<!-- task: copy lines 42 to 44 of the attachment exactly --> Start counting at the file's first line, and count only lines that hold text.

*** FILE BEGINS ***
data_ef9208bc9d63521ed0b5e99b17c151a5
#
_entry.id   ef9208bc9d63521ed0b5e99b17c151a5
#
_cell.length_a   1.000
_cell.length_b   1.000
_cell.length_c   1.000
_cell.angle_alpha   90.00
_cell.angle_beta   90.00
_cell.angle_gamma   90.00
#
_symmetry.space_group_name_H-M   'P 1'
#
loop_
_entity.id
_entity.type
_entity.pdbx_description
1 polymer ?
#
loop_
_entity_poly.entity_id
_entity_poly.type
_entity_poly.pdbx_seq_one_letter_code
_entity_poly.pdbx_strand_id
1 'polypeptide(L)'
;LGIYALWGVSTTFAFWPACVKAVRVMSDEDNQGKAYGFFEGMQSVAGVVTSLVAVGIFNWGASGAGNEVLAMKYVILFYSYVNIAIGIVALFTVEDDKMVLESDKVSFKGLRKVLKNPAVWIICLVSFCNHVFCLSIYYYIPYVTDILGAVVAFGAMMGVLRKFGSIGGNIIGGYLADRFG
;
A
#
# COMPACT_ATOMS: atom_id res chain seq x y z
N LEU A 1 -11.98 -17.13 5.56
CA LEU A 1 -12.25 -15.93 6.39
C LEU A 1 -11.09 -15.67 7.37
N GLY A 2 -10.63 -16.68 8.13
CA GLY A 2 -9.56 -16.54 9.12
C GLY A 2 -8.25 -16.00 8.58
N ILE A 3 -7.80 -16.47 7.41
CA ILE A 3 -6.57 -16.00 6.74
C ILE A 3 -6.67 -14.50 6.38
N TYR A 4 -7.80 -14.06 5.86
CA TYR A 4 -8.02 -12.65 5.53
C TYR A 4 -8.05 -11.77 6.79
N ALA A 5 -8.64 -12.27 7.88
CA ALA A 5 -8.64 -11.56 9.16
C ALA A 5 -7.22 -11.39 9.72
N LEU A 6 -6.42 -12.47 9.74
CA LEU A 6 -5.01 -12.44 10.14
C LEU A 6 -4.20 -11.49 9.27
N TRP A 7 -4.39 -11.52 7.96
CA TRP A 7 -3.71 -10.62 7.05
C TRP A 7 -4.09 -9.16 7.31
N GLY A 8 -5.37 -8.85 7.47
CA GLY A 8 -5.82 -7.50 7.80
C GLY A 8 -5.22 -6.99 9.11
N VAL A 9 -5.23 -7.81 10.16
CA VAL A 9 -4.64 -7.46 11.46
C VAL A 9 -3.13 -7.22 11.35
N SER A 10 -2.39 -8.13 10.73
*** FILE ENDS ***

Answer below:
C TYR A 4 -8.05 -11.77 6.79
N ALA A 5 -8.64 -12.27 7.88
CA ALA A 5 -8.64 -11.56 9.16